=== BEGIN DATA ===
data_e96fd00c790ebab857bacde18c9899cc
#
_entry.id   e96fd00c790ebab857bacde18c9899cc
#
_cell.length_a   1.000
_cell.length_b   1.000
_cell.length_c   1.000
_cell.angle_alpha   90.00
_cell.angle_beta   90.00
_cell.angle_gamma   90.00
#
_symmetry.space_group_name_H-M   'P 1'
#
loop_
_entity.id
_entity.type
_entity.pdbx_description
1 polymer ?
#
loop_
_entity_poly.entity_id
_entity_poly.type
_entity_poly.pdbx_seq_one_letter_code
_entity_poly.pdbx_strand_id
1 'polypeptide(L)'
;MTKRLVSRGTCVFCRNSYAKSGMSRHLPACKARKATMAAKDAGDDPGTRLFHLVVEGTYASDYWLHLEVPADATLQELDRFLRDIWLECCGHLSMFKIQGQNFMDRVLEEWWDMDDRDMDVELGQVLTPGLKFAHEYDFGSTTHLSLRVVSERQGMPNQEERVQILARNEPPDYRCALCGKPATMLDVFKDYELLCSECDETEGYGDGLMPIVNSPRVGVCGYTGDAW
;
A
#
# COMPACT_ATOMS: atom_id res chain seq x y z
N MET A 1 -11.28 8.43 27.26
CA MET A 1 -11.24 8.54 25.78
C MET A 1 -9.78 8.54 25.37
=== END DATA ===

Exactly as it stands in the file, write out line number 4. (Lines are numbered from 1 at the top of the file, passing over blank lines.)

#